JOHNSON: Never before had such a lengthy ethnographic recording been made. But over the decades the wax cylinders have not held up. They've been transferred to tape but the sound has degraded.
HINTON: Sometimes we can't quite hear what was said on the tape. If it's a language we don't know, it's really hard to transcribe.
JOHNSON: Lianne Hinton, a linguist at U.C.-Berkeley, is one of only a handful of people attempting to translate Ishi's stories. She uses her knowledge of other native California languages, plus the notes and a dictionary left by linguists who worked with Ishi in the early 1900s. From these translations, she's learned more about what Ishi was like and what interested him.
HINTON: He tends to focus on small everyday activities. So, he will spend maybe an hour talking about arrow making, and then he'll have a little nugget in there of a story about bear swallowing lizard or something like that. And then he goes back in the same story to another hour about arrow making. (Laughs) And then maybe another little nugget of the story, and then back to arrow making again. And these aspects of daily life were what really interested him. They were what he loved.
JOHNSON: And Professor Hinton says there's grammatical evidence of this. In the Yahi language there is a particle that's pronounced "anti." It's placed at the end of a verb to indicate a dramatic point in the story.
HINTON: In Ishi's stories, most of those "antis" are right there in the daily life parts of the stories, where "now he socketed the foreshaft of the arrow." (Laughs) And so that was, again, a little bit of evidence indicating that that's where he got excited when he was telling that part.
HINTON: At dawn, he smoothed down the arrow shaft canes. He made arrows. He rubbed the arrow shaft smooth. He worked at his arrow making, that's what he did. He fitted the main shafts onto the foreshafts, that's what he did. He socketed the foreshafts into the main shafts. He spun the arrows on the ground. He painted bands on them...
JOHNSON: For some it may be hard to get excited listening to Ishi describe how to make arrows or prepare acorn mush for hours on end. But these daily activities are what make up a culture.
HINTON: Ishi's knowledge of that world, all the knowledge that a people had about the world that they live in and that we live in, is lost.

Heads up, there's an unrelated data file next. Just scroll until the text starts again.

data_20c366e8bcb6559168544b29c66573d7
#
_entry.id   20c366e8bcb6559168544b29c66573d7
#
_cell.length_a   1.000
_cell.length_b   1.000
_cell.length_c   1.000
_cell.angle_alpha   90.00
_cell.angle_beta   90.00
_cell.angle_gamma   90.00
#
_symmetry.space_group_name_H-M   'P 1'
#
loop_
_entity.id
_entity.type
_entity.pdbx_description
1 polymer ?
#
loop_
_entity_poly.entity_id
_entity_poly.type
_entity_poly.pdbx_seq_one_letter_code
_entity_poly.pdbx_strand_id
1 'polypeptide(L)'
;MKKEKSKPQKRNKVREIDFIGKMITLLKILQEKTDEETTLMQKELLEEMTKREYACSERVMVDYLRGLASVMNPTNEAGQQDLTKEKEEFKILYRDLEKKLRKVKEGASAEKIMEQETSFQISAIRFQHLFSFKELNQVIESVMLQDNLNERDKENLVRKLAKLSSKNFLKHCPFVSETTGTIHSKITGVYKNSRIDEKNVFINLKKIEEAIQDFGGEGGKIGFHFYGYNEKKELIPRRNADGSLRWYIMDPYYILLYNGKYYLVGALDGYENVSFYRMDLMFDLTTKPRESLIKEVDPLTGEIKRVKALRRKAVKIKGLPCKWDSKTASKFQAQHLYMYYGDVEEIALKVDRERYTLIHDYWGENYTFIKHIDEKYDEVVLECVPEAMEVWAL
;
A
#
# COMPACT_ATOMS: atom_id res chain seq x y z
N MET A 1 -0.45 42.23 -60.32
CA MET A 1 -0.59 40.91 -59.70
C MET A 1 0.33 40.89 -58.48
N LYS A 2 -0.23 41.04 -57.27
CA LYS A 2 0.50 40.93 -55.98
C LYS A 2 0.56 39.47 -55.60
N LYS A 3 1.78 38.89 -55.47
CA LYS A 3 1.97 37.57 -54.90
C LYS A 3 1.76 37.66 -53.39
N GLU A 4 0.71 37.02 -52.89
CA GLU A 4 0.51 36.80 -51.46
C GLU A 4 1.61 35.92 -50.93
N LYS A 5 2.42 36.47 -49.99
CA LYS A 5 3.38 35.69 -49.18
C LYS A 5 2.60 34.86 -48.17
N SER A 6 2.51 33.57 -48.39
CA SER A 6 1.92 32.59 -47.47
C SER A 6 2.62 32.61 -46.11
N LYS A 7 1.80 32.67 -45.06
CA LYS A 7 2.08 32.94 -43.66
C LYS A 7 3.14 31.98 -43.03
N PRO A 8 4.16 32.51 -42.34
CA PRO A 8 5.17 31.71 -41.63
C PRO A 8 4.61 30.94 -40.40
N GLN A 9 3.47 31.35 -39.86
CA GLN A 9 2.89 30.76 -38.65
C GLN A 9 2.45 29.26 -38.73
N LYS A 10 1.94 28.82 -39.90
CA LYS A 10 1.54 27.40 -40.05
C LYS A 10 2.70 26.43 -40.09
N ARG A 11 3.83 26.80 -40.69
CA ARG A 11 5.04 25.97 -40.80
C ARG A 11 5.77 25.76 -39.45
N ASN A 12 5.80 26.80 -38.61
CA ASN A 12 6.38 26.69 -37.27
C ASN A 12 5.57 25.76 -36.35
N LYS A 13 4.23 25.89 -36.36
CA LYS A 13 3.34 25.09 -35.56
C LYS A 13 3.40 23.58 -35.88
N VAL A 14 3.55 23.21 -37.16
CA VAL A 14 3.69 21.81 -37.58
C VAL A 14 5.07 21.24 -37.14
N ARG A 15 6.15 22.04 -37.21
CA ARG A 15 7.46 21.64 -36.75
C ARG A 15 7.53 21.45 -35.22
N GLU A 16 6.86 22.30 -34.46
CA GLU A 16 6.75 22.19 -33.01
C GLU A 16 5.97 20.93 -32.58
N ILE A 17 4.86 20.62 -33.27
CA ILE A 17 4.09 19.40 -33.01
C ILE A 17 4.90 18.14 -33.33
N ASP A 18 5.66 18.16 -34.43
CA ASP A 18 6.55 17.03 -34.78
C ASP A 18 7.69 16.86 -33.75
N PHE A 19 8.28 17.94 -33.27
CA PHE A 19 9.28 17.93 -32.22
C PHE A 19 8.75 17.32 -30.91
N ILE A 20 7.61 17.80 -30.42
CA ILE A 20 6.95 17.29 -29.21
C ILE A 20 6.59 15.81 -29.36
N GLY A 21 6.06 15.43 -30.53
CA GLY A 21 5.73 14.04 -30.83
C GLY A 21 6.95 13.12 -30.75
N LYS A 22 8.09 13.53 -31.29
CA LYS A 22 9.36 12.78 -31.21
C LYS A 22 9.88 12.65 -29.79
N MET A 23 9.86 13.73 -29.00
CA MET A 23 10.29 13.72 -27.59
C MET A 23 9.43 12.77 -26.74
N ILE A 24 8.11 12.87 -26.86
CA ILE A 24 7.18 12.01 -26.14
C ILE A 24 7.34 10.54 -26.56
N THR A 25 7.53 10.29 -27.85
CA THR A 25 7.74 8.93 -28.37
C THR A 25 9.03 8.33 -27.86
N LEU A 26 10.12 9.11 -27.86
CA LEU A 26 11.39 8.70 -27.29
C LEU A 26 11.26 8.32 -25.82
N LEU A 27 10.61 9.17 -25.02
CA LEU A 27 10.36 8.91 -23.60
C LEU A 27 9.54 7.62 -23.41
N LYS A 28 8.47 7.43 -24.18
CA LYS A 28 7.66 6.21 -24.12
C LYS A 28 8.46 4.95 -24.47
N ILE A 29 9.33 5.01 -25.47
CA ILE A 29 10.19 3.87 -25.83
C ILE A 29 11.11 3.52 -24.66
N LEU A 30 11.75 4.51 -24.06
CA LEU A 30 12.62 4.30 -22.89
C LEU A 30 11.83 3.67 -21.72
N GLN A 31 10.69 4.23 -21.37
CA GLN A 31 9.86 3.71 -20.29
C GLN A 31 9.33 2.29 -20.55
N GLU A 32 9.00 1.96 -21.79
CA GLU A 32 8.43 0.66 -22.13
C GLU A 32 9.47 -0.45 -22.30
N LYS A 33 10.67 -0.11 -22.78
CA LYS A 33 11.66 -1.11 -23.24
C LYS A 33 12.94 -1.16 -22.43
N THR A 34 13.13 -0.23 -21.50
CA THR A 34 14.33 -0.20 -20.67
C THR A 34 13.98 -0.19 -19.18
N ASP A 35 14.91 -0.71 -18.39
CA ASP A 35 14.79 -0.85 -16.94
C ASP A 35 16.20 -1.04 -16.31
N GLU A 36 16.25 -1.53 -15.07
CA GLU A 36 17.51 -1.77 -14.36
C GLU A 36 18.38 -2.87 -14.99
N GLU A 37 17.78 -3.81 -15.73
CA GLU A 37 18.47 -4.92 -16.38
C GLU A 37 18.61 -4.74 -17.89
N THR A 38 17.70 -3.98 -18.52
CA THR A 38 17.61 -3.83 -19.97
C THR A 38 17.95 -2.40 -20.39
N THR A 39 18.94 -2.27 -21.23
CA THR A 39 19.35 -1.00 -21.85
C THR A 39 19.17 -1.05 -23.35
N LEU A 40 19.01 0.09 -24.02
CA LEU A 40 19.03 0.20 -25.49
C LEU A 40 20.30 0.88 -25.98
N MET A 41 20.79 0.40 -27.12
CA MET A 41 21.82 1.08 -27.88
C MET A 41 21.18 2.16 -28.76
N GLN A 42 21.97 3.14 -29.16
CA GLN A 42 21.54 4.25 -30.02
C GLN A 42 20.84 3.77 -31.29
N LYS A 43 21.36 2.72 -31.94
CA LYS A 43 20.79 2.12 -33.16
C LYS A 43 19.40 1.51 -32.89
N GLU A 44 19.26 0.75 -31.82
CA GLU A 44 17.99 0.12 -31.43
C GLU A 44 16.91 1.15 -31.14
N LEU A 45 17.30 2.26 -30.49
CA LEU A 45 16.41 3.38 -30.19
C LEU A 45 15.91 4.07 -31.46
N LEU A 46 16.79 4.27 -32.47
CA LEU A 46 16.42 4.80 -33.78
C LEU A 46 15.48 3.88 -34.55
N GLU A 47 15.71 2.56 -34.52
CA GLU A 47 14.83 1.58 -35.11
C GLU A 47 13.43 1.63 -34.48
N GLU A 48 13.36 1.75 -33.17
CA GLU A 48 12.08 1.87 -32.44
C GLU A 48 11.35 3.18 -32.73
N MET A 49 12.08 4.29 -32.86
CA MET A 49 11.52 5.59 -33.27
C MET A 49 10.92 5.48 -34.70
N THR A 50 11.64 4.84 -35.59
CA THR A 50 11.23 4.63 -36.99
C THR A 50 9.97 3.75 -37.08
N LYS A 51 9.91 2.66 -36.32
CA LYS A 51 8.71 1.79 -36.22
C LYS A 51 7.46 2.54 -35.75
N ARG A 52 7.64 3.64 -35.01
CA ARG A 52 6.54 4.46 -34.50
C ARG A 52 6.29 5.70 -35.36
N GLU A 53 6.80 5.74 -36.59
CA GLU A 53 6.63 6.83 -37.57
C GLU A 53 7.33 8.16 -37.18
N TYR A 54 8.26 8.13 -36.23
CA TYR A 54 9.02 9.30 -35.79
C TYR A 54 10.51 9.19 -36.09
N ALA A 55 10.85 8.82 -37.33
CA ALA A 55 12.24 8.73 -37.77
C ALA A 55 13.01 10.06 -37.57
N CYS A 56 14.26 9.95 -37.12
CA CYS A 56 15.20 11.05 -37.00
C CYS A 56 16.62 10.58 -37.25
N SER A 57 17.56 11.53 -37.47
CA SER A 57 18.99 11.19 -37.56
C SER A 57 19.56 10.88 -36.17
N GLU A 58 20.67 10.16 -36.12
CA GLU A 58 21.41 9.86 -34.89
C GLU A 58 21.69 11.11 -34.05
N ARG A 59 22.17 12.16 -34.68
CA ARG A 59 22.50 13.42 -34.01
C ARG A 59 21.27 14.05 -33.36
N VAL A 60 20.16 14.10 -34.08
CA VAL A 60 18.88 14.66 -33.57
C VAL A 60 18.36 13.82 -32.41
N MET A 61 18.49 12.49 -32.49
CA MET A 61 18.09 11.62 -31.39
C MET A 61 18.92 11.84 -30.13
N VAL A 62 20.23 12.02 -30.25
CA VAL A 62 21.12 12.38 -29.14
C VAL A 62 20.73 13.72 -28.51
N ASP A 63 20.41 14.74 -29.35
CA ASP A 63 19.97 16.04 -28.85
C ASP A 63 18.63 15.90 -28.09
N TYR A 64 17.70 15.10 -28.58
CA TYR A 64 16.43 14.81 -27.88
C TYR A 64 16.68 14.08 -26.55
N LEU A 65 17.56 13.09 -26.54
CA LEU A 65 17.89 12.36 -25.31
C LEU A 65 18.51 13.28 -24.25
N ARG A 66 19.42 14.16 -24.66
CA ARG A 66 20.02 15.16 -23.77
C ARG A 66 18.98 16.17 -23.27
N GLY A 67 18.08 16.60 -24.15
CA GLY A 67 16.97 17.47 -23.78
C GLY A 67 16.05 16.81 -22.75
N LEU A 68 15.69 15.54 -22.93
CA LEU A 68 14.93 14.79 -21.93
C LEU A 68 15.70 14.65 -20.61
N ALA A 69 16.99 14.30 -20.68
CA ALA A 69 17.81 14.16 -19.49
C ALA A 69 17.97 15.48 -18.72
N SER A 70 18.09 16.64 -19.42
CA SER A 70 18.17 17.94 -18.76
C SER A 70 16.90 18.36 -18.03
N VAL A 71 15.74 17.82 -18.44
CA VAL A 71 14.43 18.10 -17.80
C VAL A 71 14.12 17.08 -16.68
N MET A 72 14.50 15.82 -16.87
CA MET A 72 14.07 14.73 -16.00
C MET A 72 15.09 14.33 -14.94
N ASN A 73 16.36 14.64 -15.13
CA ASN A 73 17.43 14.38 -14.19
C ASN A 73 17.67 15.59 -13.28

JOHNSON: Out of all the stories Ishi told, there's one in particular that does seem especially significant.
JACKNIS: Out of the sort of 150 cylinders that Ishi recorded, 51 of them were of one story, the story of Wood Duck.
JOHNSON: Anthropologist Ira Jacknis.
JACKNIS: It's very difficult to know exactly what the story of Wood Duck meant. Right now, the whole story has not been translated. This story seems to have been recorded by nobody else in native California.
JOHNSON: Ishi told the story of Wood Duck to anthropologist T.T. Waterman and a group of newspaper reporters just days after arriving in San Francisco. Ishi began the story in the afternoon. It lasted into the evening and continued the next day.
JACKNIS: I can't imagine that Waterman knew what he was getting into when Ishi told a story for seven hours. I mean, (laughs) that's quite a story. Who knows quite what he was saying? But, that's quite a story.
JOHNSON: T.T. Waterman did make a partial translation of what Ishi said, so we know some of the story. It seems Wood Duck was a young man and a fine hunter who was in search of a wife.
JACKNIS: He attracts all of these sort of animal women, the Turtle Woman and all these different creatures. And he keeps rejecting them. And then, finally, he finds a woman that he wants, that he falls in love with, and then he doesn't get the woman. And Lizard, the other great character of Yahi mythology, Lizard grabs this woman and runs off with her. And Lizard and Wood Duck have a great fight, and Lizard kills Wood Duck.
JOHNSON: Several of the details in the story seem to mirror Ishi's own life. For instance, as far as we know, Ishi never married, probably because he spent his life in virtual hiding with only his closest family. And then, there's the end of the story where Wood Duck is brought back to life in a new body after he is killed by Lizard.
JACKNIS: It's quite interesting that Ishi tells a story about someone who's died and then is resurrected. He must have been very aware of the genocide of his people, and he must have thought of himself as sort of being reborn into -- being sort of dead to the Yahi world, and sort of reborn. That's a striking detail that resonates with me.
JOHNSON: U.C. Berkeley archaeologist Steve Shackley is preparing to make an arrow point using the same kind of tools that Ishi used.
(Items falls; chipping)
JOHNSON: Using a moose antler as a hammer, he's chipping off large flakes from a beautiful piece of brown and black obsidian.